Fascists march in Auschwitz
31 January 2019
On January 27, the 74th anniversary of the liberation of the death camp of Auschwitz by the Soviet Red Army, between 50 and 100 Polish fascists marched through the doors of the camp, where more than 1 million European Jews were gassed by the Nazis during World War II. The fascists sang the Polish national anthem and shouted anti-Semitic slogans. The leader of the demonstration, Piotr Rybak, infamous for burning an effigy representing a Jew in 2015, stated that “It’s time to fight against Jewry and free Poland from them!”
Such a demonstration of far-right anti-Semitism at the Auschwitz memorial, which is universally seen as a symbol of the horrific crimes perpetrated by fascism, is historically unprecedented. This outrageous event is the outcome of political processes that have been unfolding in Poland and throughout Eastern Europe since the dissolution of the Stalinist regimes and the restoration of capitalism.
This year will mark the 30th anniversary of the dissolution of the Eastern European regimes by their Stalinist bureaucracies in 1989. Shortly thereafter, in December 1991, the Soviet bureaucracy destroyed the Soviet Union and fully restored capitalism in Russia.
The destruction of the deformed workers states in Eastern Europe, which had been established in the aftermath of World War II, and the dissolution of the USSR was made possible by decades of Stalinism, which had betrayed the internationalist and socialist principles of the October Revolution and disoriented the working class. As Leon Trotsky had warned, unless overthrown in a political revolution by the working class, the Stalinist bureaucracies would transform themselves into a new ruling class. This is exactly what happened.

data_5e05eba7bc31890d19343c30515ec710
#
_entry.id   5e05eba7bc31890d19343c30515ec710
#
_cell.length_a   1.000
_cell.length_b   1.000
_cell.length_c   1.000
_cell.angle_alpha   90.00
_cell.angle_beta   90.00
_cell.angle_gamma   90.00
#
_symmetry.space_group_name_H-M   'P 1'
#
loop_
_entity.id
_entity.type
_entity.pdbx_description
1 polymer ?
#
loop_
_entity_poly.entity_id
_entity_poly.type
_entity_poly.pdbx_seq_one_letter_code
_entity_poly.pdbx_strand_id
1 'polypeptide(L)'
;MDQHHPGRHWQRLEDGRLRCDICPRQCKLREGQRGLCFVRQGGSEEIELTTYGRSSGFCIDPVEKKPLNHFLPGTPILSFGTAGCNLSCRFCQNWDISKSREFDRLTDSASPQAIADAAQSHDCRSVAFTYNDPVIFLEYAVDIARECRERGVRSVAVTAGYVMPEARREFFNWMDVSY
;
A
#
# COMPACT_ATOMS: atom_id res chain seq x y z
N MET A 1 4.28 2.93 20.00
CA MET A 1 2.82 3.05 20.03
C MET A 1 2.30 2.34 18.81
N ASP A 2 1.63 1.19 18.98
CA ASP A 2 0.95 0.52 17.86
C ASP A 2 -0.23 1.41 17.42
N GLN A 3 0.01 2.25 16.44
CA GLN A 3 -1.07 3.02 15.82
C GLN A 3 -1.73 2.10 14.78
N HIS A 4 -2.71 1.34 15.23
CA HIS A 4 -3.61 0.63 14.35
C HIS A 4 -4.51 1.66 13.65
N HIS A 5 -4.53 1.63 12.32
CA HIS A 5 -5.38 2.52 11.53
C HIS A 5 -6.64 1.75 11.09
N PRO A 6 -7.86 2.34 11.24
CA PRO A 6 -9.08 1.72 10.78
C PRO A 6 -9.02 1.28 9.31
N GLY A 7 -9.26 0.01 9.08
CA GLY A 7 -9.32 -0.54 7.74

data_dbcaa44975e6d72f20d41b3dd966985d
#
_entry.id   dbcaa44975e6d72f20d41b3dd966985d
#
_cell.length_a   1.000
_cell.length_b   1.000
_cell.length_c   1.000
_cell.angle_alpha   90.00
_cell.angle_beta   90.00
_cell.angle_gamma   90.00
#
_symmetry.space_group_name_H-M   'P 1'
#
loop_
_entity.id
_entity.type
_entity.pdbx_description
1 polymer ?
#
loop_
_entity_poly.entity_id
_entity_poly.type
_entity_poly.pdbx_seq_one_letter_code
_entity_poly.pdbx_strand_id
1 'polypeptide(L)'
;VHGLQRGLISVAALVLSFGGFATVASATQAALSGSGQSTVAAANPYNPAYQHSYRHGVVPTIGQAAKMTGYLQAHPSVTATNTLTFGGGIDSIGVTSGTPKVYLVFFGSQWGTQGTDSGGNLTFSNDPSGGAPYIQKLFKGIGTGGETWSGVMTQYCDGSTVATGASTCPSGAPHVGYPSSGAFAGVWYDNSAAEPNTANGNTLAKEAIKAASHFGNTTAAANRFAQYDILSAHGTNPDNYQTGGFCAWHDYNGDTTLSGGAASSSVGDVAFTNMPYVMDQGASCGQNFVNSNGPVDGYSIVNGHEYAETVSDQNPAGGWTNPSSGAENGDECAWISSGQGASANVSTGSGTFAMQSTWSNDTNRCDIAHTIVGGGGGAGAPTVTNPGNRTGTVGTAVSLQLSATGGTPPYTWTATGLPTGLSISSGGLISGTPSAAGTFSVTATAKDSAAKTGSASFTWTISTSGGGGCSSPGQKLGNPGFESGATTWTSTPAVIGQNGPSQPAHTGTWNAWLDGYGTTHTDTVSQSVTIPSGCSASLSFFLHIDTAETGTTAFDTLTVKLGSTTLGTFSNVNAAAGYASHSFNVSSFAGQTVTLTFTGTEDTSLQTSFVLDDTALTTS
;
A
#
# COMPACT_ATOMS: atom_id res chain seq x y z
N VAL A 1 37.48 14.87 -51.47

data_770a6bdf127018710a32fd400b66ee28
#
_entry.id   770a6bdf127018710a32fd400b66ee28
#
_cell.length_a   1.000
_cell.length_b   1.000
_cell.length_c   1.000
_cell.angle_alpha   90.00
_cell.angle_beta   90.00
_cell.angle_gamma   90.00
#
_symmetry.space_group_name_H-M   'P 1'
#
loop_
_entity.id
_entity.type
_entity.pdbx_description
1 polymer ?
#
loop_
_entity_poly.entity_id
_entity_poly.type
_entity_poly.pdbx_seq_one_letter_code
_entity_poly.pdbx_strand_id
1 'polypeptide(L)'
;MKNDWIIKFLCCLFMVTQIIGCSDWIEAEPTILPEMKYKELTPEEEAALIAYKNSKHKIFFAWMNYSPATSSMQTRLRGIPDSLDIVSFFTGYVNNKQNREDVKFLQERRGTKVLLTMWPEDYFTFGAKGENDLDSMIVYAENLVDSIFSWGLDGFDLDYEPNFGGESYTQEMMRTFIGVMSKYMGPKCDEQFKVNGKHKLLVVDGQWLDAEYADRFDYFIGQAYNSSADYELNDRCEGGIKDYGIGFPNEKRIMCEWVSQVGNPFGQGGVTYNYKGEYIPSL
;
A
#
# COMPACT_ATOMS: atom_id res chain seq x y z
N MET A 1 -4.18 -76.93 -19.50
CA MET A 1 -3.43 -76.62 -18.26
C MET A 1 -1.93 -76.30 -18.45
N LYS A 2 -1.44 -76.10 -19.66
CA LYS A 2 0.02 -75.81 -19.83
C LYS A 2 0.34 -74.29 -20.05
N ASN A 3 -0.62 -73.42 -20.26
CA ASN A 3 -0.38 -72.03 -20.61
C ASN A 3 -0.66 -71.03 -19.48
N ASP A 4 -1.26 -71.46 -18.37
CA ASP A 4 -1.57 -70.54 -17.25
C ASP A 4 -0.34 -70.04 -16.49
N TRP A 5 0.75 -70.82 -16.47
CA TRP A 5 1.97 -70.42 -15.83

This counterrevolutionary process was hailed and justified by bourgeois ideologists as a “democratic revolution.” The result, workers were told, would be democracy, peace and prosperity for all. The opposite has been the case.
The restoration of capitalism has given rise to obscene levels of social inequality throughout Eastern Europe and the former Soviet Union, and immiserated tens of millions of workers. It has also transformed the region into a center stage for the systematic preparations of imperialism for another world war. Virtually all of these countries are now ruled by rabidly nationalist regimes that are preparing for war, promoting anti-Semitism and enacting police state measures.
The fascist protesters express the official state policy in Poland. In early 2018, the Polish government, led by the far-right Law and Justice Party (PiS), outlawed any mention of crimes perpetrated by Poles against Jews during the Holocaust. Since then, numerous historians working on Polish anti-Semitism and anti-Jewish pogroms have been fired from their jobs.
In November, prominent state officials, including Polish Prime Minister Mateusz Morawiecki, who participated in the official Auschwitz commemoration ceremony on January 27, marched alongside fascists from Poland and other European countries on Polish independence Day.
The resurgence of fascism in Poland and other Eastern European countries is a particularly sharp expression of what is an international process.
In Germany, the Grand Coalition has deliberately made the neo-fascist Alternative for Germany (AfD) the principal opposition party and has adopted key aspects of its policies and rhetoric. While hundreds of thousands have demonstrated against the far-right over the past year, Jörg Baberowski, the Humboldt University academic, who has publicly stated that “Hitler wasn’t vicious,” is allowed to relativize the crimes of Nazism with the backing of the leading political parties and media at the prestigious Humboldt University in Berlin.